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UMass basketball player Derrick Gordon is happy now. He uses words such as "free" and "fun" to describe his coming-out process after he became the first openly gay player in Division I college men's basketball on Wednesday.

"Why now? Because I'm comfortable with myself," Gordon told USA TODAY Sports in a phone interview Wednesday afternoon. "I didn't feel like hiding anymore. It was killing me, eating me alive. No one should have to go through that. I want to help kids who don't know how to handle (being gay). I want to show you can be an athlete and be gay."

Gordon told USA TODAY Sports he currently is not dating anyone but had a boyfriend in the past.

First the sophomore guard had to get past the "nerve-racking" feelings that derived from years of hiding. Gordon came out to his family Sunday, he told his coach Sunday night and his teammates Wednesday before making the news public Wednesday in Outsports and on ESPN.

"When I came out to my parents, I was shaking the whole time," Gordon said. "My parents kept guessing what I had to tell them. My mom got it on the fifth try. Mothers know best. My father was shocked but came around and is supportive of who I am. That's the comfort level I needed."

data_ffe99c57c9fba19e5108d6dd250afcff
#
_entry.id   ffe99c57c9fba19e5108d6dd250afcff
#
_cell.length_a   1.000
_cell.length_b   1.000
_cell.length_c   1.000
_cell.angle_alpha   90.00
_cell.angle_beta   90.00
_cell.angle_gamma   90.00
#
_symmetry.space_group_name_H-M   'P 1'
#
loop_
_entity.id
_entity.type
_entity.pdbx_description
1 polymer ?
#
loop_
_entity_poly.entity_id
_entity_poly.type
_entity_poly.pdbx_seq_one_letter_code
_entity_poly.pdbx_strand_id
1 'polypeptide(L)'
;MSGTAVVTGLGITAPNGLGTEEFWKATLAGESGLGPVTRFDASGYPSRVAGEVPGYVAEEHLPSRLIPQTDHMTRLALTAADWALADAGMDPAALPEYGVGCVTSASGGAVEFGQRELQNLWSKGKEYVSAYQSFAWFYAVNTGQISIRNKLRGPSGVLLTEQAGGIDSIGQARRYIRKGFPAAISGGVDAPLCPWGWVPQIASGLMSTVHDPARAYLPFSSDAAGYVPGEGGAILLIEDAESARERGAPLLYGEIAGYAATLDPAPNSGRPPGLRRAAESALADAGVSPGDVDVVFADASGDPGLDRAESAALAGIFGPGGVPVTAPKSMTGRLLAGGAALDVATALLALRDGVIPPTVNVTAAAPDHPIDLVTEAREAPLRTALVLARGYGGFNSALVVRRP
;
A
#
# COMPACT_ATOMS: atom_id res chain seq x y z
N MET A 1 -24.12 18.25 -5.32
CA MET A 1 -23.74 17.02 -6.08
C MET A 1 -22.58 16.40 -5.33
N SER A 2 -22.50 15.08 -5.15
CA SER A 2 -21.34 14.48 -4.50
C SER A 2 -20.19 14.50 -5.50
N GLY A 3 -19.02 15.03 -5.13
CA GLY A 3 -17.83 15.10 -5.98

UMass coach Derek Kellogg said Gordon was audibly nervous when speaking to him over the phone late Sunday night. After Gordon delivered the news to his coach, Kellogg's response was quick and to the point.

"I told him we loved him, and he's a part of our family no matter what," Kellogg told USA TODAY Sports. "I said, 'We'll be here for you through everything.'

"I'm proud of him for coming out, I think it's really courageous what he's doing. … I think this kind of thing can unite us more than anything. And now it's out in the open so I think that helps make it more comfortable. ... He wanted to finally be himself. He didn't want to hide anymore. We support him 100%."

Kellogg helped Gordon when he struggled to tell his teammates.

"I got choked up a couple of times," Gordon said. "It's not an easy thing to tell somebody. It's a serious situation because you're worried about how people are going to respond."

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